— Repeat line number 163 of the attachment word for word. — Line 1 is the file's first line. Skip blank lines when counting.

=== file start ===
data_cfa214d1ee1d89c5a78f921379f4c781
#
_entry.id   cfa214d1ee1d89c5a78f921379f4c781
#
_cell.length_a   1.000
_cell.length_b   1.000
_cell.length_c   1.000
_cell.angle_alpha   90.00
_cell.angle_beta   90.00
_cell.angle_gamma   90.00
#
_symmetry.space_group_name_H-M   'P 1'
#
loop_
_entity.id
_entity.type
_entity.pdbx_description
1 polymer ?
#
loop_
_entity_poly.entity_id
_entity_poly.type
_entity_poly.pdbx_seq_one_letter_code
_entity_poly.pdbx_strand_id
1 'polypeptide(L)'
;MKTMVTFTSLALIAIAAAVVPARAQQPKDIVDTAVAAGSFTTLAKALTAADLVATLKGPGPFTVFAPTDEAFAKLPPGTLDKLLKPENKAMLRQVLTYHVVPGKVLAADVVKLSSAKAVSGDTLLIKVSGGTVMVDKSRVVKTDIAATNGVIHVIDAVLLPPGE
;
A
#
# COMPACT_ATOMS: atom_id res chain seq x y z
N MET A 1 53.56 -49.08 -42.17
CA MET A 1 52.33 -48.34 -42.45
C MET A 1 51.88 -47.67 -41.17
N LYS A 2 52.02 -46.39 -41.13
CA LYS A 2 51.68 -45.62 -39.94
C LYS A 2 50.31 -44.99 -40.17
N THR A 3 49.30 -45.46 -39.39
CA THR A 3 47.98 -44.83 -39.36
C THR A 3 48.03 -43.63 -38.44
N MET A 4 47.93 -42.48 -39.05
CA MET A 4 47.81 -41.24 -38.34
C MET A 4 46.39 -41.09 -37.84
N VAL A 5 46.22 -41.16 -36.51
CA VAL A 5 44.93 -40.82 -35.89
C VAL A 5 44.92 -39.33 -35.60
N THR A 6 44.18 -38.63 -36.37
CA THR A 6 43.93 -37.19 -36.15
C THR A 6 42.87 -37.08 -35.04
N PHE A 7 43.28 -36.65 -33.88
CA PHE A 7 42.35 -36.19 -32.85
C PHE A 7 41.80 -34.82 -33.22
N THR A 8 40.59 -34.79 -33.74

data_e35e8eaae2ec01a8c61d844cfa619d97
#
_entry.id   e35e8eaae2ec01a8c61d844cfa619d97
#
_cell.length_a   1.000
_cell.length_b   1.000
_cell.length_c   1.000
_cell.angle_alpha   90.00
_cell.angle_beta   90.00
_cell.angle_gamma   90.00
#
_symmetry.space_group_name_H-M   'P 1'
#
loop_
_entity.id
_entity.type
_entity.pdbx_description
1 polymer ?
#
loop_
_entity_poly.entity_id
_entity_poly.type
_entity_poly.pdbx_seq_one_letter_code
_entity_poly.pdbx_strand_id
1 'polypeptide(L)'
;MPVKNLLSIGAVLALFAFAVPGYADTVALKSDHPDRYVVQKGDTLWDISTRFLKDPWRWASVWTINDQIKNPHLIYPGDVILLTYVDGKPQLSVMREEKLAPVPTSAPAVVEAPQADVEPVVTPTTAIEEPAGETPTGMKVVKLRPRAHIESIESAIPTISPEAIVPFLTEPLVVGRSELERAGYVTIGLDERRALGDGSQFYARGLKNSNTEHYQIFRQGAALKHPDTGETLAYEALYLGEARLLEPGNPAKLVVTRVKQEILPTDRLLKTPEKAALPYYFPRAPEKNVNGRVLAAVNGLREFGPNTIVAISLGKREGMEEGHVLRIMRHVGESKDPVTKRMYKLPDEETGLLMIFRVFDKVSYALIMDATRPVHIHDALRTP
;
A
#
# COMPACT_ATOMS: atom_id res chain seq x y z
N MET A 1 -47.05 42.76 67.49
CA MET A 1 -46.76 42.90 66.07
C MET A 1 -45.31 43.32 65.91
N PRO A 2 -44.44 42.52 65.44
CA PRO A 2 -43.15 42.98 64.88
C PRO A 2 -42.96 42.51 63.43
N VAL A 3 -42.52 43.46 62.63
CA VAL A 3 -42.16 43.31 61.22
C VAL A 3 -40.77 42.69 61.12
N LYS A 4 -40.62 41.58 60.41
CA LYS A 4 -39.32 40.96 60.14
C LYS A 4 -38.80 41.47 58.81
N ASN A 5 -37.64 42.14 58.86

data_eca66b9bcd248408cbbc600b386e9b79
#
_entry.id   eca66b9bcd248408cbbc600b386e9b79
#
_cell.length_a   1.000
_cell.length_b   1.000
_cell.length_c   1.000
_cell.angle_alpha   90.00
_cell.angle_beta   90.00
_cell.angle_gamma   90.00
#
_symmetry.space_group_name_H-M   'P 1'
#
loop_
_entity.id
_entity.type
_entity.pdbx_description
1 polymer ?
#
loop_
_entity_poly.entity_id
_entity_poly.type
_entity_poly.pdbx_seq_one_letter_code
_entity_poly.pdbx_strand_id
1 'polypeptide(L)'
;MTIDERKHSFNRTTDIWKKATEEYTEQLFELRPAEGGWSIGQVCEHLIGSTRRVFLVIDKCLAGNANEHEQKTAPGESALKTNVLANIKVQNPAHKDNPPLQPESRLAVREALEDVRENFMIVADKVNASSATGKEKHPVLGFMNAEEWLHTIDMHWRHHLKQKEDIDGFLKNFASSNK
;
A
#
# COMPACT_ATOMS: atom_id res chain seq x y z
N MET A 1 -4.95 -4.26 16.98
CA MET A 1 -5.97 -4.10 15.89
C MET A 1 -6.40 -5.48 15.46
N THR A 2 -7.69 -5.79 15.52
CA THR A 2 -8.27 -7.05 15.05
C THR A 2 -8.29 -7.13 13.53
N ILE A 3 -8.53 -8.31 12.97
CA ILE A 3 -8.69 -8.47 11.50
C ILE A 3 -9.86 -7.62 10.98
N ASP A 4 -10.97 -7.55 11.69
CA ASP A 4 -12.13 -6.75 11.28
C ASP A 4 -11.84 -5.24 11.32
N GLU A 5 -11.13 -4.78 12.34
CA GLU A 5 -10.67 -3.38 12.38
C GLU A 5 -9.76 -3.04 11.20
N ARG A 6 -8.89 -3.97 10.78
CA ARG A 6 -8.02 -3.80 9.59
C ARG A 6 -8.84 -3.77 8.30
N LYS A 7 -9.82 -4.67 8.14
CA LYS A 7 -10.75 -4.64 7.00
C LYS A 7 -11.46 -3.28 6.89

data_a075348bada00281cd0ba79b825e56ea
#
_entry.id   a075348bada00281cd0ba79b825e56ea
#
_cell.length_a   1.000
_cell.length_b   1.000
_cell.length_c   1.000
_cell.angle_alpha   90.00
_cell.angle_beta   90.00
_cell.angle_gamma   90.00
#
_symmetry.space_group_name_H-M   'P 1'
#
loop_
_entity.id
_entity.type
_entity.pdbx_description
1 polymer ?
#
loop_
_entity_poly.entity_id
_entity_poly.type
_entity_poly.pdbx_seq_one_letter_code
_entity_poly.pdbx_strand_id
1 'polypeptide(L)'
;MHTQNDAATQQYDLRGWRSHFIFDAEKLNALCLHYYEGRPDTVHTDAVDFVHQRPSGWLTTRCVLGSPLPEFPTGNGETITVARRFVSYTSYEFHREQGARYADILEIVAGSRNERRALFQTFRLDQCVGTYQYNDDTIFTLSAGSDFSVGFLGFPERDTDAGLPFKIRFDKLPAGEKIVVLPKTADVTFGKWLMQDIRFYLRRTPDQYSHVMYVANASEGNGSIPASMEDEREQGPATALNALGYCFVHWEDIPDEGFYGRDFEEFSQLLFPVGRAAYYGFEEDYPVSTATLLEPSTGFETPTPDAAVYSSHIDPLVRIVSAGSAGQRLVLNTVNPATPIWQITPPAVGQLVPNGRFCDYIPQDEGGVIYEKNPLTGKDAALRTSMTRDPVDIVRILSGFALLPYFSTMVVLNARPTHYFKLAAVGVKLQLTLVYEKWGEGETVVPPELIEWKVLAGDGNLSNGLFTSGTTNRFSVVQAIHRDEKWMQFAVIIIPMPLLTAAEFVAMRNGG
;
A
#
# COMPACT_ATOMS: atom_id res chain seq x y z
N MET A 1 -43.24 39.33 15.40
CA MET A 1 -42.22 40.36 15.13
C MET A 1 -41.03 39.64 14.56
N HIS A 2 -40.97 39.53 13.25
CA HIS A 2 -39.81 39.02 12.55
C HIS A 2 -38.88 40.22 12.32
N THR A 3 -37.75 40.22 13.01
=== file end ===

_entity.pdbx_description